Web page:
Health officials around the world gave their backing to the AstraZeneca vaccine against COVID-19, after a study showing it had little effect against mild disease caused by the variant now spreading quickly in South Africa rang global alarm.
The prospect that new virus variants could evolve the ability to elude vaccines is one of the main risks hanging over the global strategy to emerge from the pandemic by rolling out vaccines this year.
South Africa, where a new variant now accounts for the vast bulk of cases, initially announced a pause in its rollout of a million doses of the AstraZeneca vaccine.
But it said on Monday it could still roll it out in a “stepped manner”, giving out 100,000 doses and monitoring it to see if it prevents hospitalisations and deaths.
“It is vastly too early to be dismissing this vaccine,” said Richard Hatchett, CEO of the Coalition for Epidemic Preparedness Innovations, a foundation that co-leads the global COVAX programme to provide vaccine doses in poor countries.
More than 330 million doses of AstraZeneca’s vaccine form the overwhelming majority of doses that COVAX aims to begin rolling out in a first phase in poor countries beginning as soon as this month.
“Obviously the world is full of the wild type virus that this Astrazeneca vaccine is known to work against,” Hatchett said.
Professor Salim Abdool Karim, co-chair of South Africa’s Ministerial Advisory Committee on COVID-19, said it was too early to conclude that the AstraZeneca would not prevent serious disease caused by the variant prevalent there.
If the vaccine does not work well against new evolving variants of the virus, it could be an ominous sign for other vaccines as well, showing that the virus can potentially thwart the efforts of scientists to fight it.
The overall message from the World Health Organization and others was: don’t panic. Several global health officials noted that the South African study was small and had tested the vaccine using a short four-week interval between the first and second doses, despite evidence having since emerged that it works better if there is a longer wait.
It was becoming “more and more clear, the longer the interval between the two doses the higher the efficacy,” said Kate O’Brien, head of immunisations at the WHO.
The lead investigator on the South African trial told Reuters he believed the vaccine had a major role to play in Africa and globally, and the 1 million doses in South Africa, which expire in April, should be rolled out quickly, not wasted.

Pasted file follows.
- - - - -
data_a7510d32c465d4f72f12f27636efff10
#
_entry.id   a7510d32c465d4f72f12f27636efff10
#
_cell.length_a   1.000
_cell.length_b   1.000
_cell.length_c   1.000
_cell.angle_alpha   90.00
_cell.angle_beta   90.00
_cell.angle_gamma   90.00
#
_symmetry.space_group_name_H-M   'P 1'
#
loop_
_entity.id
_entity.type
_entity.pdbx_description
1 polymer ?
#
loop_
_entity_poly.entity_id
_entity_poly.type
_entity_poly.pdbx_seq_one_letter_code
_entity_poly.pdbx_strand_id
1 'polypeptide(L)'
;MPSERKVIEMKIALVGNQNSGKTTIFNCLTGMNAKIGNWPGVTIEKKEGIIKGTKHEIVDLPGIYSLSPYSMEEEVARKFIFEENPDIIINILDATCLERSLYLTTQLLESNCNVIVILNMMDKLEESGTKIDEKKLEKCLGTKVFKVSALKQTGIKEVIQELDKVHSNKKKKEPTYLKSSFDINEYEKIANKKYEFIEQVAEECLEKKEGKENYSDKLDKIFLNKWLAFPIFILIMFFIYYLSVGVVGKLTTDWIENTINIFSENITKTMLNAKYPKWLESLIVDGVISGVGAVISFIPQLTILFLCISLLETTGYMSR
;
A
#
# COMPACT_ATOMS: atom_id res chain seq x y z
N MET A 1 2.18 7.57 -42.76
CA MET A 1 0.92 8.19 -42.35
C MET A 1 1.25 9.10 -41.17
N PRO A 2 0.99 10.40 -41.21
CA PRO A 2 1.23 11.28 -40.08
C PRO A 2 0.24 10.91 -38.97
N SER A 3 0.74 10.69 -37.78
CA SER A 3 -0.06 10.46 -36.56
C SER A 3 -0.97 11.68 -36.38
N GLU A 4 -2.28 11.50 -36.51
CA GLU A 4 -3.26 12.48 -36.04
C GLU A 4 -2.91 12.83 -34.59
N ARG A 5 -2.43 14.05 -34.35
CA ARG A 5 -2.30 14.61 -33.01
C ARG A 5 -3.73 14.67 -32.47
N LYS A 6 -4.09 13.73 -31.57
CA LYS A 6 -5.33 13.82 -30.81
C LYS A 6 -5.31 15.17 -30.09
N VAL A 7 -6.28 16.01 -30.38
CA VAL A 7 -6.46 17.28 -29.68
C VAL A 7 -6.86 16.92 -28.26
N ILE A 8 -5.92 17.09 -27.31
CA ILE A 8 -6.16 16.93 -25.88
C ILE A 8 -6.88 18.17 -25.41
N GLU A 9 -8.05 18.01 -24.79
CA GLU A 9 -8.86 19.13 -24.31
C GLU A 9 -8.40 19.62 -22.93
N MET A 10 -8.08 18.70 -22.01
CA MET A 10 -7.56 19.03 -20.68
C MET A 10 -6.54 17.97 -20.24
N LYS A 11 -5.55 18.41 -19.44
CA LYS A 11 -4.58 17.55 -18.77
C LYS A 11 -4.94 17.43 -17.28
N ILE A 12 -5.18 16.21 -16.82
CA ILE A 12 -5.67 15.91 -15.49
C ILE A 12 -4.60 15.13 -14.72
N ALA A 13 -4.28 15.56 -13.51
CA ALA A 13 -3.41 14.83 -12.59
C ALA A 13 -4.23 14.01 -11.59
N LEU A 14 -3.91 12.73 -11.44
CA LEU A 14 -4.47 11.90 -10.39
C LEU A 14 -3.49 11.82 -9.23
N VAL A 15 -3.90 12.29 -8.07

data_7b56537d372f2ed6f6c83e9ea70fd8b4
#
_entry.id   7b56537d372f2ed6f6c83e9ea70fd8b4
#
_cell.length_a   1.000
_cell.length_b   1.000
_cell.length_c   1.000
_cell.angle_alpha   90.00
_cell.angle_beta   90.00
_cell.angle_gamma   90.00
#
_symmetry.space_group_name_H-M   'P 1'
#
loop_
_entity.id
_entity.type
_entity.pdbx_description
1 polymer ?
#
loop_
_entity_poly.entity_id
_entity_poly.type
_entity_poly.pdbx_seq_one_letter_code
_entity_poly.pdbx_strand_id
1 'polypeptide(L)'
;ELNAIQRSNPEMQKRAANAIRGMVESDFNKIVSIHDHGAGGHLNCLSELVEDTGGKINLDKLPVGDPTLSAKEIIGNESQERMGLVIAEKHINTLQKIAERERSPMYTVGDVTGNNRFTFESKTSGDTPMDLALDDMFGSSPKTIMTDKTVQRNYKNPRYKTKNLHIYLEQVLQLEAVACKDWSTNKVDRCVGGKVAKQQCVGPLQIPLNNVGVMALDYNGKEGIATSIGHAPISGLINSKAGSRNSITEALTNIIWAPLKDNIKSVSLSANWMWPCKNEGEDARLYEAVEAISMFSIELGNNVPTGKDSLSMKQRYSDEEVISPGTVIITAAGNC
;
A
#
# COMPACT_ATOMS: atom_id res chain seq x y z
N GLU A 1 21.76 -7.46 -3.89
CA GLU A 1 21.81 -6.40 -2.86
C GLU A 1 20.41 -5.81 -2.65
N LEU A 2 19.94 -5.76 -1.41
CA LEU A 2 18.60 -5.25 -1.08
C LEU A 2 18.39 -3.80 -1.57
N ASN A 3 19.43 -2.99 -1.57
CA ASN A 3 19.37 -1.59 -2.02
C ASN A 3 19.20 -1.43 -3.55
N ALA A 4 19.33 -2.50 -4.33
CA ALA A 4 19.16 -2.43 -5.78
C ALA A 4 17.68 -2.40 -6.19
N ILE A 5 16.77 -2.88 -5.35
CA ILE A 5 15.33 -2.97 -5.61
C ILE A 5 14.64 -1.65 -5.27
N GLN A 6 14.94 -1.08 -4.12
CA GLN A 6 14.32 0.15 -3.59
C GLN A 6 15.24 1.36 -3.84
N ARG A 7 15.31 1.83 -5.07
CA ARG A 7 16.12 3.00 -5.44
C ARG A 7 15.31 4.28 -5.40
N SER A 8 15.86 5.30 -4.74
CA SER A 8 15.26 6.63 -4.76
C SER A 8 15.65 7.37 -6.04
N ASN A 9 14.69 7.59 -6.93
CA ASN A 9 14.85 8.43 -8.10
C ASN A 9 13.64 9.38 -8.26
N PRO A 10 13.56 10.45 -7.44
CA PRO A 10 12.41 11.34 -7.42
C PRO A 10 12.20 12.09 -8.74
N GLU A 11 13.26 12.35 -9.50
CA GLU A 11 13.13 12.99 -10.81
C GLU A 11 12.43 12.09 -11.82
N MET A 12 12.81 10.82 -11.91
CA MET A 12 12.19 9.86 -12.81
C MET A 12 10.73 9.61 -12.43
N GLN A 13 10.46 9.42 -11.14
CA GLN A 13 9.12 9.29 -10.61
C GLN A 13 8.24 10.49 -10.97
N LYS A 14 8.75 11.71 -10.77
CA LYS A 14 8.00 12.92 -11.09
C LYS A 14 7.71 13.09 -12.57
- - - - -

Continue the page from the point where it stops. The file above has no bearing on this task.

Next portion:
Western governments spoke out in favour of the vaccine, which many have given approval.
The vaccine is the main pillar of the vaccination programme in Britain, which has so far been the fastest of any large country to vaccinate members of the public. It is dealing mainly with another fast-spreading variant which the vaccine has been shown to work well against.
“We think that both the vaccines that we’re currently using are effective in, as I say, in stopping serious disease and death,” British Prime Minister Boris Johnson told reporters. Britain is also using Pfizer’s vaccine.
Olivier Veran, health minister in France which is hoping that the vaccine will held speed up a programme that has lagged behind other rich countries, said the AstraZeneca vaccine provided sufficient protection against “nearly all the variants” of the virus.
But if vaccines do not work as effectively as hoped against new and emerging variants, then the world could be facing a much longer – and more expensive – battle against the virus than previously thought.
The variant dominant in South Africa is circulating in at least 40 other countries, including the United States.
Austria warned against non-essential travel to its Alpine province of Tyrol because of an outbreak of the South African variant. Cases were also detected north of Paris, forcing one school to close.
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